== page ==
- Compatibility Issues – Another issue that commonly occurs when updating or upgrading software is hardware compatibility issues. The hardware in your PC or device, requires ‘drivers’ or additional bits of software, that allows the hardware to be managed by the operating system of your device. Often, after a major update to the Operating System, you may be required to also update some of the hardware drives in your system. A prime example of this is when your printer no longer functions correctly after installing an upgrade to your operating system. You will also be required to visit the web page of your printer manufacture and download and install the new driver that is compatible with the operating system.
- Minimum Device Specifications – it is also essential that you confirm that your PC/Device has the minimum hardware capability to actually run the software. Most manufactures will identify the Minimum Specs that are required to operate the software effectively.
The Best Way Forward
The best strategy for managing your system and software upgrades is to take ownership of them and turn Automatic Upgrades off on your system and devices. You will be notified when any upgrades are available and this will allow you to ensure you can make an informed decision prior to installing the upgrade.
Compatibility issues can usually be prevented with a bit of research. Make a list of the main hardware devices connected to your PC and visit the manufactures web page to make sure the current drivers are compatible with the Operating System upgrade you would like to perform. If the Drivers are not compatible, make sure a new driver is available before initiating the upgrade. If a new driver isn’t available then postpone the upgrade.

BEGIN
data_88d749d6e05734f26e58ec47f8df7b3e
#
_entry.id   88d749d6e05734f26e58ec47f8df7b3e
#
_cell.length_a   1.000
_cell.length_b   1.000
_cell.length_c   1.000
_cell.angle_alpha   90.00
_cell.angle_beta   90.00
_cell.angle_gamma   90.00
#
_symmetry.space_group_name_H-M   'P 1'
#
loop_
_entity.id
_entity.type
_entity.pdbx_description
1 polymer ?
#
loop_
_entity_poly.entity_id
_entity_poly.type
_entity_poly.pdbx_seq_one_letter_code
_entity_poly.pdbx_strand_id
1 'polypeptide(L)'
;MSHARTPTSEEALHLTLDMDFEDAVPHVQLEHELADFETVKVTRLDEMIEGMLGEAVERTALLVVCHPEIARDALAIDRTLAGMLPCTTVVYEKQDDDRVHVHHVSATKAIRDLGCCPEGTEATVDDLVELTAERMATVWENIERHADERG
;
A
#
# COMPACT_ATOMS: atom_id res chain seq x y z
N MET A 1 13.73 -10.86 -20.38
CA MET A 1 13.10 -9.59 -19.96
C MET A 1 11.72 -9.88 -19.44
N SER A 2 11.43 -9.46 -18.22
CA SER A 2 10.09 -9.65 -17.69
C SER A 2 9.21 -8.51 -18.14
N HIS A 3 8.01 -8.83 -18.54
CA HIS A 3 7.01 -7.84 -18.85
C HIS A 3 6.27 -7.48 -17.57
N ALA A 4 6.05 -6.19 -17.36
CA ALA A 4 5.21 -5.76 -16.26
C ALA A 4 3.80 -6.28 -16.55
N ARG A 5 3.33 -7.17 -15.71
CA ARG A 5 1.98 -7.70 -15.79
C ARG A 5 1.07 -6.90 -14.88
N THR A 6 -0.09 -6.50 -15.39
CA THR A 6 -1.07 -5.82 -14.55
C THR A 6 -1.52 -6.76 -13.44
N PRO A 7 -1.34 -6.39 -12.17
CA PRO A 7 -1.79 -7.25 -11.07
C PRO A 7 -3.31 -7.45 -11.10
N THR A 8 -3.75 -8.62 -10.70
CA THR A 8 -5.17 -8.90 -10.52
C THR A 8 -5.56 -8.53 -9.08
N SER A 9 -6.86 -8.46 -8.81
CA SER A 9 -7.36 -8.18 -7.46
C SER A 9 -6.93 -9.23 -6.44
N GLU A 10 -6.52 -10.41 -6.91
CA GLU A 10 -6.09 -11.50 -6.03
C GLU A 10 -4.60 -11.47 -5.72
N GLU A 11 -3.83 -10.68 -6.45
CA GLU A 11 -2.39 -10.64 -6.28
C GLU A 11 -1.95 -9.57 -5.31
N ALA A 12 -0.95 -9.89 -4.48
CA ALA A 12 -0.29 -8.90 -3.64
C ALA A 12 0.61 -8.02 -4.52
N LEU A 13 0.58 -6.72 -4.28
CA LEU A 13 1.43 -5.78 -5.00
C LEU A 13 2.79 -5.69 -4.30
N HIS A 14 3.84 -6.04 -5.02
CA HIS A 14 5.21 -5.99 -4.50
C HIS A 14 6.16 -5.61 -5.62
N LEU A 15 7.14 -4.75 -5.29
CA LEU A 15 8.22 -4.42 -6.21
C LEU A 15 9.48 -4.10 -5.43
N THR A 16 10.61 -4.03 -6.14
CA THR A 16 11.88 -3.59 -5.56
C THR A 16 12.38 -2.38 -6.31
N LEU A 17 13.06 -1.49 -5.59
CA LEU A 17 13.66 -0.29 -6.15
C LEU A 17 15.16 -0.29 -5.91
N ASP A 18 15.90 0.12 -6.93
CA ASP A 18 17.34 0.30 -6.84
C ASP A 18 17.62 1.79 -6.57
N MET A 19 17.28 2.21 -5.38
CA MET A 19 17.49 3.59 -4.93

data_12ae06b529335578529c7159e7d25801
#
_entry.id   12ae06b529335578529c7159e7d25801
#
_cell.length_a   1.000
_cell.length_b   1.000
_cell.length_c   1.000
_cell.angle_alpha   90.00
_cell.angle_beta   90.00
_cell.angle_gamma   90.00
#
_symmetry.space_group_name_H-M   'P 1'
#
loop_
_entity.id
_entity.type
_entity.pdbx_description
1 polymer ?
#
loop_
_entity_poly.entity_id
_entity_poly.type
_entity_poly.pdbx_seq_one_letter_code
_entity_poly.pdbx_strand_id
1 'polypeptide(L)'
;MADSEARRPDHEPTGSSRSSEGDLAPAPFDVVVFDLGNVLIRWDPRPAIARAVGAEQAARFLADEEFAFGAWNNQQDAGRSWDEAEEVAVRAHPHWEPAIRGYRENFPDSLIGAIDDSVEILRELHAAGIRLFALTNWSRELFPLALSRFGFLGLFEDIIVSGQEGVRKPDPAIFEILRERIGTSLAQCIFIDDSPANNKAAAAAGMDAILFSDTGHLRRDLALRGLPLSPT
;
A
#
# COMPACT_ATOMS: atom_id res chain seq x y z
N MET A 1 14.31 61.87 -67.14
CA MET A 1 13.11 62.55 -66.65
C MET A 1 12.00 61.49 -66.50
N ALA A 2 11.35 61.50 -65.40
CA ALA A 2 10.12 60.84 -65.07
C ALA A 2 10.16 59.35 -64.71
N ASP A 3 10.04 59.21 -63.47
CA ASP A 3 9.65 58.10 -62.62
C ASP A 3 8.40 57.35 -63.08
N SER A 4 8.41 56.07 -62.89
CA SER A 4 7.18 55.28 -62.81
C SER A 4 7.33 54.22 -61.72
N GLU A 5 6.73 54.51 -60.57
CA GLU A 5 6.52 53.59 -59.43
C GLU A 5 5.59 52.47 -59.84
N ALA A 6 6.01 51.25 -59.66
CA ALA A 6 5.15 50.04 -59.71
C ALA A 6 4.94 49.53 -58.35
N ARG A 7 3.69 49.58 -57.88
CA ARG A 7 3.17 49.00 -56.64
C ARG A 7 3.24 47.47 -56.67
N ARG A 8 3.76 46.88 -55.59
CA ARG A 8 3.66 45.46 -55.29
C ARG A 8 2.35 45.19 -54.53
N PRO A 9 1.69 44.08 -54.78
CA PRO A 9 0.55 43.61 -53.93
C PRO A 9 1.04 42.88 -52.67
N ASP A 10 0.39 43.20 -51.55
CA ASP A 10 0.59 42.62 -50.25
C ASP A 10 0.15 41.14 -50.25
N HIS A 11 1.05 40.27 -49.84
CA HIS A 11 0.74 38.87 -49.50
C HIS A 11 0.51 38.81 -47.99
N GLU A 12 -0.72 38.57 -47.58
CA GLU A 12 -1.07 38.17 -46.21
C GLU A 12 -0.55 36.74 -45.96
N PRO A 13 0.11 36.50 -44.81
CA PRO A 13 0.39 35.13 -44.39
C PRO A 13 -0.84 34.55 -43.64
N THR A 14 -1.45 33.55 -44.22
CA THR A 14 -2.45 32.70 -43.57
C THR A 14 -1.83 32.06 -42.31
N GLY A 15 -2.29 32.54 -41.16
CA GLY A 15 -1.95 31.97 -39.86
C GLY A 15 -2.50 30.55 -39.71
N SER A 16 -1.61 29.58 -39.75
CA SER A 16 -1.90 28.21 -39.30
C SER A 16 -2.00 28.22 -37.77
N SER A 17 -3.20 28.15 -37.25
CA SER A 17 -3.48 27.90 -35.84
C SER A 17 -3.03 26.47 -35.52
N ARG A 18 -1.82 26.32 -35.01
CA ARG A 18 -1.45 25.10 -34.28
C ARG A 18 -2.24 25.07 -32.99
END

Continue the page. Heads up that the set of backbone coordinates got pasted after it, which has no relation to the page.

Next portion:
The same goes for compatibility issues with Programs. Visit the web page fo the software developer to ensure that the software is compatible with the new operating system. There is nothing worse than doing an upgrade only to discover that you can longer use any of your essential software.
It’s also a good idea to do a Google search for any reviews there may be with the new and improved operating system to discover any issues other users may be experiencing. It may be worth holding off a bit.
In regards to Applications on your smartphones, tablets and watches, there usually isn’t too many issues in allowing automatic updates of these applications. They are designed specifically for your device and usually follow any upgrades to the operating system.
When it comes to updating operating systems and programs on your PC and Mac, I would urge the same cautions as when performing upgrades. A little research can save numerous headaches.
In addition to taking charge of manually upgrading your Operating System or Program, it’s usually a good idea to not be one of the first to upgrade. I know that all these new features and promises of enhanced performance are enticing, but it is better to allow others to pave the way of trouble fee upgrades first. There is no prize for being the first to lead the charge!